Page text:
[Part of a continuing series on where my fiction is at.]
A quick overview of my works in progress and a little about what I’m reading these days.
HTDIKS—Bam! The big news for this post is that I knocked off a first draft of this story. It’s set in Moscow in the 90s, in the real world with no fantastical or magical elements. Strange, I know. I will send this off to my Beta readers ASAP and do the title reveal soon here on the blog.
The Man with Storms in His Eyes—I’ve collected some Beta reader feedback on this one. I’ve also printed out the 2nd draft and attacked it with my handy red pen. Deleting things here, adding things there, changing the phrasing where it got clunky. All that editing stuff I really don’t like to do.
I plan to take the edited text to the café soon and start laying in these 3rd draft changes. Then, it’s time to save it up and do a final proofreading. After that I will start searching for markets that like longer horror short stories with a bit of satire woven throughout. If you have any suggestions, let me know in the Comments section below.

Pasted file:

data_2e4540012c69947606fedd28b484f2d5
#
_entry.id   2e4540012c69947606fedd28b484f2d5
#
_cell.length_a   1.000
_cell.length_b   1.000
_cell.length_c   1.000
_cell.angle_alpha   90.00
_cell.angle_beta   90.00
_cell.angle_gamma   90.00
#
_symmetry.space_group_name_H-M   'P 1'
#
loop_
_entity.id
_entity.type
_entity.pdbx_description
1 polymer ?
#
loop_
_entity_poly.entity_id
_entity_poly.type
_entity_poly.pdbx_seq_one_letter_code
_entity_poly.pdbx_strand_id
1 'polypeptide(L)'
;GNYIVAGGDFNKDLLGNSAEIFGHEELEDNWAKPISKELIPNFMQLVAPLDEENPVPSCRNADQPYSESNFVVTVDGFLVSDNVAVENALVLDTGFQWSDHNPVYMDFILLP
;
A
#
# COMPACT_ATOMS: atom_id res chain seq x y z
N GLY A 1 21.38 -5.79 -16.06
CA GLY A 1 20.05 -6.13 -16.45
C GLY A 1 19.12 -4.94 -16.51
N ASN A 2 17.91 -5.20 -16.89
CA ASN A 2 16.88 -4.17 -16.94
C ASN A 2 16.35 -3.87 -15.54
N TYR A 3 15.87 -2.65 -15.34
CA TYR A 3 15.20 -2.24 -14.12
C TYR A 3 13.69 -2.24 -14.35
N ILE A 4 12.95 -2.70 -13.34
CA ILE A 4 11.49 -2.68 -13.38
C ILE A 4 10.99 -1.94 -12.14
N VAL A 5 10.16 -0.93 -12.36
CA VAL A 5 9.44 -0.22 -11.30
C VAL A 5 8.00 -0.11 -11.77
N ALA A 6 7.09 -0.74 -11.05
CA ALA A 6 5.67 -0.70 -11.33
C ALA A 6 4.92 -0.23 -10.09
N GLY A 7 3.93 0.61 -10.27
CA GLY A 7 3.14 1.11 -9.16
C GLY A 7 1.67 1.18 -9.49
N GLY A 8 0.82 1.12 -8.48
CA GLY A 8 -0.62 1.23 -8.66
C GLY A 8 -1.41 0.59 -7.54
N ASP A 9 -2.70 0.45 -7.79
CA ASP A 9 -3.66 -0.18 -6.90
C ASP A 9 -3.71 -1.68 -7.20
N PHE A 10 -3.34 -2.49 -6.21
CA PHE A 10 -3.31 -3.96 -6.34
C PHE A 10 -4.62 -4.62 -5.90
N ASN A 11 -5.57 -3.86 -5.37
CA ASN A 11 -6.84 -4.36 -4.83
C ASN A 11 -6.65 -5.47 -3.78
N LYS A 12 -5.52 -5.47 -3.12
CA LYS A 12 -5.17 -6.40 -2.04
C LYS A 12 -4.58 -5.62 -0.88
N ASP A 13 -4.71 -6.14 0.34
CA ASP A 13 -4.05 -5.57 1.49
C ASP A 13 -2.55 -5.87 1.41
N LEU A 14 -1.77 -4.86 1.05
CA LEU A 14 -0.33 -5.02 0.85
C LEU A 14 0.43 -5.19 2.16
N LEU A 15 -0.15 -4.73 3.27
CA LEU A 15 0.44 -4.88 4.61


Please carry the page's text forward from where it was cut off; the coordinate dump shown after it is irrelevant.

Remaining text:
AFTA—This horror novella is still with editors and I’m waiting to hear back.
Breakpoint—This SciFi story just got a rejection. So, I got right back on the horse and I sent it off to a new magazine. It’s been there for almost a week now…The waiting game begins anew.
A Writer Reads: Pedro Páramo.
Also, just finished up reading Juan Rulfo’s Pedro Páramo. It is a novella set in rural Mexico in the 1950’s—I’m guessing the same time it was written. The jacket blurb said it was one of the precursors to magical realism. I’m no expert on that, but it was definitely an interesting read. I’m still turning around the images, the effects, the words that Rulfo used in my head. I think it merits a longer post at some point in the future. I will try to post that here when I have a little time.
On Finding your Editors
And one last thing, Tim W. Burke, horror writer and author of The Flesh Sutra, has a great post over on his blog about “finding your editors.”
You will find an editor who will respond to what you write and give you advice. Keep sending to that editor. If that editor buys what you write, keep sending to that editor. Do not bother to send to others just to see if you can “get in”.
I thought that was a great insight and I’m going follow his advice and not worry about getting in to all the big speculative fiction magazines. Instead, I’m going to focus on sending to those magazines that publish what I like to read. I’m also going to consider re-submitting to those magazines like Fiction Vortex, that have already accepted my stuff.
OK, Gotta run. Until next time,